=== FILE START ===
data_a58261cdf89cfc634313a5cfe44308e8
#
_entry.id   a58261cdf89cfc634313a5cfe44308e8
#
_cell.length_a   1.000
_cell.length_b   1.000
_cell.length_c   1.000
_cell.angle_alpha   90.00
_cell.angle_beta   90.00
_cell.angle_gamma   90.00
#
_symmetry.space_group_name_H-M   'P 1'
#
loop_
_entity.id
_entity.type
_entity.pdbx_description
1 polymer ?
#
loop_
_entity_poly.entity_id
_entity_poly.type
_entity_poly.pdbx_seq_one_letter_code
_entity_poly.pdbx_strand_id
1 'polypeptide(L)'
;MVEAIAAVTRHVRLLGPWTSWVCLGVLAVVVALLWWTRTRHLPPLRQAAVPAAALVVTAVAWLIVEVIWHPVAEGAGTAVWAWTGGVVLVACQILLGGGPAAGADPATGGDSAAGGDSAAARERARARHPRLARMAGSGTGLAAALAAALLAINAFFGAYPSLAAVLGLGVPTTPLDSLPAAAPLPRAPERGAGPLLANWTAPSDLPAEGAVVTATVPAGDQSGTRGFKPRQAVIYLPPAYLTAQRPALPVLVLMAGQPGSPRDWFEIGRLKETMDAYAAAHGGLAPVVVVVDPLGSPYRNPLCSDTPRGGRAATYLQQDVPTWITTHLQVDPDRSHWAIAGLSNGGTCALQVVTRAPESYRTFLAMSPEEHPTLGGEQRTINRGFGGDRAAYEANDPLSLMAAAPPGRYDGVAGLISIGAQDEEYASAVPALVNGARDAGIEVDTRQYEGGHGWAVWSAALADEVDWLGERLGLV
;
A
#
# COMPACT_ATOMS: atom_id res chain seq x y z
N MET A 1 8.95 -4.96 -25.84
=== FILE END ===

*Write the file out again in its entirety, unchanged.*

data_a58261cdf89cfc634313a5cfe44308e8
#
_entry.id   a58261cdf89cfc634313a5cfe44308e8
#
_cell.length_a   1.000
_cell.length_b   1.000
_cell.length_c   1.000
_cell.angle_alpha   90.00
_cell.angle_beta   90.00
_cell.angle_gamma   90.00
#
_symmetry.space_group_name_H-M   'P 1'
#
loop_
_entity.id
_entity.type
_entity.pdbx_description
1 polymer ?
#
loop_
_entity_poly.entity_id
_entity_poly.type
_entity_poly.pdbx_seq_one_letter_code
_entity_poly.pdbx_strand_id
1 'polypeptide(L)'
;MVEAIAAVTRHVRLLGPWTSWVCLGVLAVVVALLWWTRTRHLPPLRQAAVPAAALVVTAVAWLIVEVIWHPVAEGAGTAVWAWTGGVVLVACQILLGGGPAAGADPATGGDSAAGGDSAAARERARARHPRLARMAGSGTGLAAALAAALLAINAFFGAYPSLAAVLGLGVPTTPLDSLPAAAPLPRAPERGAGPLLANWTAPSDLPAEGAVVTATVPAGDQSGTRGFKPRQAVIYLPPAYLTAQRPALPVLVLMAGQPGSPRDWFEIGRLKETMDAYAAAHGGLAPVVVVVDPLGSPYRNPLCSDTPRGGRAATYLQQDVPTWITTHLQVDPDRSHWAIAGLSNGGTCALQVVTRAPESYRTFLAMSPEEHPTLGGEQRTINRGFGGDRAAYEANDPLSLMAAAPPGRYDGVAGLISIGAQDEEYASAVPALVNGARDAGIEVDTRQYEGGHGWAVWSAALADEVDWLGERLGLV
;
A
#
# COMPACT_ATOMS: atom_id res chain seq x y z
N MET A 1 8.95 -4.96 -25.84